A Blog from Your Kaiser Permanente Pediatricians in Northern California

Remote Learning Challenges

If your kids are  learning at home, you’ve probably run into a few challenges by now! Many of these can be handled by connecting with their teachers for help. If you’re concerned, don’t wait for the teacher to contact you – reach out to them!

Here are some ideas for helping kids who are distance learning and:

Don’t like Zoom

  • These kids may respond especially well to your reassurance.
  • Check their comfort level. Often Zoom makes kids feel anxious. This is especially true for shy kids. They may feel better if you tape a piece of paper over the computer screen with a cutout area showing just the teacher, blocking the view of other kids and themselves.


  • Check in with their pediatrician to be sure their medication is at the best dose.
  • Start with helping them feel good when they have completed tasks by having them check off a list of goals for each day. Ask each day “What worked well today?” Give them lots of praise when they do focus. They may also respond well to a reward system.
  • Keep rewards specific and given for tasks completed. Agree ahead of time on what rewards will be. Perhaps they get extra time to move and play!

Lots of parents ask how to monitor kids’ use of the computer to limit it to schoolwork. Dr. Matt Holve, a child and adolescent psychiatrist I work with, has suggestions to help. Start off by being very clear with your kids about what they are and are not allowed to do on the computer. Discuss the consequences and let them know ahead of time that you will be regularly checking in – by looking over their shoulder and reviewing the computer’s browsing history.

Dr. Holve offered a few other ideas:

  • Place phones in another room during school hours and at bedtime.
  • Set parental controls on computers to limit access to specific sites.
  • Use parental control applications available through your internet provider, to turn off access to games or other online entertainment at certain hours of the day.

If your child still seems to be “multitasking” on the computer, try to understand why. Are they bored and need more educational attention? Maybe you can work with them to come up with additional research or creative projects. Or are they just neglecting their schoolwork? If so, it might be helpful to monitor their work more closely and check in with their teacher.

The COVID-19 pandemic has been hard on us all – especially kids who thrive on socializing with their friends! Here are some ideas to help:

  • Have your child set up an after-school virtual chat with friends. For younger kids you can help by sending out a standing invitation and planning activities and snacks!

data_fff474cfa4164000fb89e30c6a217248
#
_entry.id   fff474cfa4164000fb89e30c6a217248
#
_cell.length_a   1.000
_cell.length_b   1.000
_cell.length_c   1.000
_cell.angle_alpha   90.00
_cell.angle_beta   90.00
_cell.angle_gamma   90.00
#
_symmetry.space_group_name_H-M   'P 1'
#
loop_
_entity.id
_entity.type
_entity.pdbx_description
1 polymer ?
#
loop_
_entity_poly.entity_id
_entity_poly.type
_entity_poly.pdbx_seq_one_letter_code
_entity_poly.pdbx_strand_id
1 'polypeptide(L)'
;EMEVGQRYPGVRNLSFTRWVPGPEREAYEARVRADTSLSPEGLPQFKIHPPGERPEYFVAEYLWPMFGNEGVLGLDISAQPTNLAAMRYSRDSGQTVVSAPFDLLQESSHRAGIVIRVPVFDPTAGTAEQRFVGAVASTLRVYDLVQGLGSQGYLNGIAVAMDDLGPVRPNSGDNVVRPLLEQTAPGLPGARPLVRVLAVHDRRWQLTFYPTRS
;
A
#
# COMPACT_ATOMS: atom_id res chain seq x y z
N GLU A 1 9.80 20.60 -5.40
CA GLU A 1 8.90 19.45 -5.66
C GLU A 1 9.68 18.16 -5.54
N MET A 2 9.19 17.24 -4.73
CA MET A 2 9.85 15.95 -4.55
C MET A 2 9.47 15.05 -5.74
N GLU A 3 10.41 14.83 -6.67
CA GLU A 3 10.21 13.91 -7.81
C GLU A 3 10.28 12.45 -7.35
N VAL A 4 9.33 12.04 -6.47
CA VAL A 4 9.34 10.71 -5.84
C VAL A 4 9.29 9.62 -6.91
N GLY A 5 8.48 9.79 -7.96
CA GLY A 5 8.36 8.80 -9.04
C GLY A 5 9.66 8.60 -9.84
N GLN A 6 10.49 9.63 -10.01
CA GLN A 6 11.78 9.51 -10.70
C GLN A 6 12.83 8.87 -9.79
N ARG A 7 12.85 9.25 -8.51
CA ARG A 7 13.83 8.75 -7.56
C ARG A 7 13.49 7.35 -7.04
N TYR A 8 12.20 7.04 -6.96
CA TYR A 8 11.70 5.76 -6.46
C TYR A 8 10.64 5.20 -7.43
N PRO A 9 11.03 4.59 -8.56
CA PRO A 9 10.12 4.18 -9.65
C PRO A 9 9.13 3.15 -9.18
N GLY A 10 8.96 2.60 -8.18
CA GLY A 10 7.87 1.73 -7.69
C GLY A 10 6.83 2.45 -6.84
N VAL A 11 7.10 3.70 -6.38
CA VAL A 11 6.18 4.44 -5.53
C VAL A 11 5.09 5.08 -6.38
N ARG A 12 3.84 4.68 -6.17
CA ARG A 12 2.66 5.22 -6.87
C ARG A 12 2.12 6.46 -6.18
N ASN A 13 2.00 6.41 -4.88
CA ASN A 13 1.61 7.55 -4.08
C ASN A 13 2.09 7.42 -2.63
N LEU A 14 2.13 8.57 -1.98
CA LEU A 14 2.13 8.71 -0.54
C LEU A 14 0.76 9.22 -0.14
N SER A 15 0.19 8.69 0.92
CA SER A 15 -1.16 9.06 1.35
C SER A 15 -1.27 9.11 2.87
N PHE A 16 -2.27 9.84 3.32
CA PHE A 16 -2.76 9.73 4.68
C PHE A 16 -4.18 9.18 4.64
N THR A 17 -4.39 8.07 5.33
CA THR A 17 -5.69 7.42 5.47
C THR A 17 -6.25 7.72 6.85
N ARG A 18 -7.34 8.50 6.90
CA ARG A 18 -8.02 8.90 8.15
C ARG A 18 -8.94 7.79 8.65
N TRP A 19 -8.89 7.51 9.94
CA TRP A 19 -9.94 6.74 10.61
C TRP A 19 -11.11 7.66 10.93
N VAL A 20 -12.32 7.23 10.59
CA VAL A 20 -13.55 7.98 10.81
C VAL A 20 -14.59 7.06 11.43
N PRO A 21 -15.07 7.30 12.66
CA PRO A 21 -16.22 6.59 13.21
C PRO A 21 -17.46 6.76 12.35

• Consider heading to a local park for distanced and masked outdoor fun with a group of friends. Skip the germy playground though!
  • Start a monthly online parent-child book group.
  • Understand that some video gaming is quite social and can be a way for our kids to stay connected with their friends.

Even with your love, attention, and planning, some children will still have a hard time with distance learning. Look for these signs to know they are struggling:

  • Decreasing interest in school
  • Declining performance
  • Irritability and refusal to do tasks
  • Decreased sleep, energy and appetite

If you notice any of these signs, contact their teacher and pediatrician for help,

Disclaimer: If you have an emergency medical condition, call 911 or go to the nearest hospital. An emergency medical condition is any of the following: (1) a medical condition that manifests itself by acute symptoms of sufficient severity (including severe pain) such that you could reasonably expect the absence of immediate medical attention to result in serious jeopardy to your health or body functions or organs; (2) active labor when there isn't enough time for safe transfer to a Plan hospital (or designated hospital) before delivery, or if transfer poses a threat to your (or your unborn child's) health and safety, or (3) a mental disorder that manifests itself by acute symptoms of sufficient severity such that either you are an immediate danger to yourself or others, or you are not immediately able to provide for, or use, food, shelter, or clothing, due to the mental disorder. This information is not intended to diagnose health problems or to take the place of specific medical advice or care you receive from your physician or other health care professional. If you have persistent health problems, or if you have additional questions, please consult with your doctor. If you have questions or need more information about your medication, please speak to your pharmacist. Kaiser Permanente does not endorse the medications or products mentioned. Any trade names listed are for easy identification only.